Through the Grapevine (June 4th 2012)
Another week has come and passed after Facebook’s controversial IPO.
While the markets have yet to recover from the plunge in share prices and disappointing results of the past week, negative assessments and feedback are being shared by financial experts all over the world.
Gary Weiss of Forbes commented on the strange amnesia taking over financial markets and investors when it comes to IPOs, therefore partly lifting the weight of responsibility off Facebook’s chest. “The only proven winners in IPOs are the issuers, insiders, and underwriters, with favored clients like hedge funds and institutional investors the only ones able to benefit consistently from IPOs that perform well out of the starting gate”, Weiss wrote on May 31st, pointing out that nowadays investors can retrieve financial information, and make more aware choices, through the Internet before deciding to buy shares.
Meanwhile, rumors over a possible market appearance of a Facebook smartphone made the headlines again, in what looks like a sort of cyclical warning over the Palo Alto company being ready to colonise the realm of hardware goods. “This is the third time that a semi-credible Facebook phone rumor has come up. Back on 2010,TechCrunch reported that Facebook was working on a smartphone, and then in 2011 it was the turn of AllThingsD to pick up on the rumor and run with it”, wrote Adrian Kingsley-Hughes of zdnet.com.
The author also explained that a move towards the hardware sector is very unlikely and would be extremely risky for Facebook as “Hardware is an enormously risky business; ask companies such as RIM or Motorola and they will tell you just how risky it can be. There is a massive scope for failure, and an equally massive scope for burning through huge piles of cash in the process.”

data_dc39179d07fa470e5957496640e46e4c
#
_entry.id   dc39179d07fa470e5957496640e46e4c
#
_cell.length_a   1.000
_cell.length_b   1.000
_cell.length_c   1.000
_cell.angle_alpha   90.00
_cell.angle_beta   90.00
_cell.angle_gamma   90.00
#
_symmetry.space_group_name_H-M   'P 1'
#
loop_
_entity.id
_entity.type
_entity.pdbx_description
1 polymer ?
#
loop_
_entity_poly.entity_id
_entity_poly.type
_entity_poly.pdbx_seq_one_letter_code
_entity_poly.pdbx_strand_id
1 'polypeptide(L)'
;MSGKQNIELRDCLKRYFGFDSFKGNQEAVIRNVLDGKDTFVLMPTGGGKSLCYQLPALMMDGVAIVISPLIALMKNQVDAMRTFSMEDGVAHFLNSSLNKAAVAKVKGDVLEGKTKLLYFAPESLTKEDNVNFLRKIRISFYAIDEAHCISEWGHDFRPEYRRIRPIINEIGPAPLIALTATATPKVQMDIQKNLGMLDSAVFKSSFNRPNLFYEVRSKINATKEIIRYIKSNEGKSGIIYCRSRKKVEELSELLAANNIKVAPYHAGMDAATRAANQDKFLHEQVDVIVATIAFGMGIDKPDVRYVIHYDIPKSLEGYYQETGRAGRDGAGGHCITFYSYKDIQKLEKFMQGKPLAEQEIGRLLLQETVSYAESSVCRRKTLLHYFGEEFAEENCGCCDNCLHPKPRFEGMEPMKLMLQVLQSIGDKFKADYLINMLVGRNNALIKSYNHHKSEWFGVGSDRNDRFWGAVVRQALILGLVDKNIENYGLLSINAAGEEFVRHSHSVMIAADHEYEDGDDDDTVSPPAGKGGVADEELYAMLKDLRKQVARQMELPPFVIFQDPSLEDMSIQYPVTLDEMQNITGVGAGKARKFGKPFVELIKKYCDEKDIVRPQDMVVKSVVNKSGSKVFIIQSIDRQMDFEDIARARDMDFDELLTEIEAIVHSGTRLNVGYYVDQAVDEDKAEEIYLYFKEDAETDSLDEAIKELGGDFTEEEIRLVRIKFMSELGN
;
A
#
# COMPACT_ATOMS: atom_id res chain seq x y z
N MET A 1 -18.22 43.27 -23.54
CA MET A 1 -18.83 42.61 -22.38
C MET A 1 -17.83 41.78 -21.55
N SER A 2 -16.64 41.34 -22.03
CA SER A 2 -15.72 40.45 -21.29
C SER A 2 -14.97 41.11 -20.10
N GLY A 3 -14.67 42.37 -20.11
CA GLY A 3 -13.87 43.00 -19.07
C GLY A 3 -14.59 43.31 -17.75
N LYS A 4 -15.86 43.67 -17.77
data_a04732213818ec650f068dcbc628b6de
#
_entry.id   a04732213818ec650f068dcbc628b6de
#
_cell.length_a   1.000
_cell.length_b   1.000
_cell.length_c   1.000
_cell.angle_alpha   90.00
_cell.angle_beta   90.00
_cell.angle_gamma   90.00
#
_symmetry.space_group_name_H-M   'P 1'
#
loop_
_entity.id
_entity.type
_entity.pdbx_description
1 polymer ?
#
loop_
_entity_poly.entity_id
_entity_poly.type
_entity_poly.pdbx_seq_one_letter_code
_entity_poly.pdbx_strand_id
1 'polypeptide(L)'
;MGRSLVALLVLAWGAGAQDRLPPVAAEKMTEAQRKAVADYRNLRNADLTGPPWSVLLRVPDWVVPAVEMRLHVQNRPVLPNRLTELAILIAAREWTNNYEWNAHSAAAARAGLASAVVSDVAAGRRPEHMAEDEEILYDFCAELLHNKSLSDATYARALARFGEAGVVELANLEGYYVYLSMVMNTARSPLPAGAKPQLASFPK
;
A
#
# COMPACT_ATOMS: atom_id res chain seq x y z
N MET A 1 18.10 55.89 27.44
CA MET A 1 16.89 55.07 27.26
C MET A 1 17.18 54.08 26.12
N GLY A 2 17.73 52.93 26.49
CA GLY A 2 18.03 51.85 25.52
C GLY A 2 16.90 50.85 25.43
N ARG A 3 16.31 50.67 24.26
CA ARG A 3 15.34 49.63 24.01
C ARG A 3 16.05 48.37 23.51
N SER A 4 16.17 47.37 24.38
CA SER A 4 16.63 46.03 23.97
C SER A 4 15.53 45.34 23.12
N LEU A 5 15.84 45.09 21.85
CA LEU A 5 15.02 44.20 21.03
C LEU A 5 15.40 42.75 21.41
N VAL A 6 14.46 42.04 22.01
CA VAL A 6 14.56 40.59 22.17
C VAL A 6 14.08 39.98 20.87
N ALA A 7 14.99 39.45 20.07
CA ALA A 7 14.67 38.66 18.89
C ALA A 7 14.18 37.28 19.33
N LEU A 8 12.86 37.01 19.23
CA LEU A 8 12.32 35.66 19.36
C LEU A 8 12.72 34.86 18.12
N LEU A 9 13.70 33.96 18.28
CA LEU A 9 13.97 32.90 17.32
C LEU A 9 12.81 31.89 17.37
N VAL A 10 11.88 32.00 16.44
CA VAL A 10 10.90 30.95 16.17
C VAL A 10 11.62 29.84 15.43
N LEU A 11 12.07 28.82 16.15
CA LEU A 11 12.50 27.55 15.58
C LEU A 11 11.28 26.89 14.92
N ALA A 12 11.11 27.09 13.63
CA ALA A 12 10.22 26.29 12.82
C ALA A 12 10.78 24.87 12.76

Just a few days earlier, on May 30th, another rumor pointed to the possibility of Zuckerberg’s company buying the Norwegian Opera Internet Browser to try and optimise web surfing via mobile phones, which many believe will be the next step in Facebook’s rise. The news is not yet confirmed but, as with all mobile-oriented acquisitions since Instagram, it is easy to foresee experts will start speculating about the price of a possible Opera purchase.
Lastly, the flop of Facebook’s IPO was not met with equal sorrow and concern by everybody around the world: Renren, the Facebook of China, has seen its share price skyrocketing since the IPO when “shares plunged into the $4 range in sympathy with the Facebook selloff. However, the price appears to have stabilized and may be beginning to climb higher”, reported Dave Goodboy on May 30th.
At least the IPO is making somebody happy.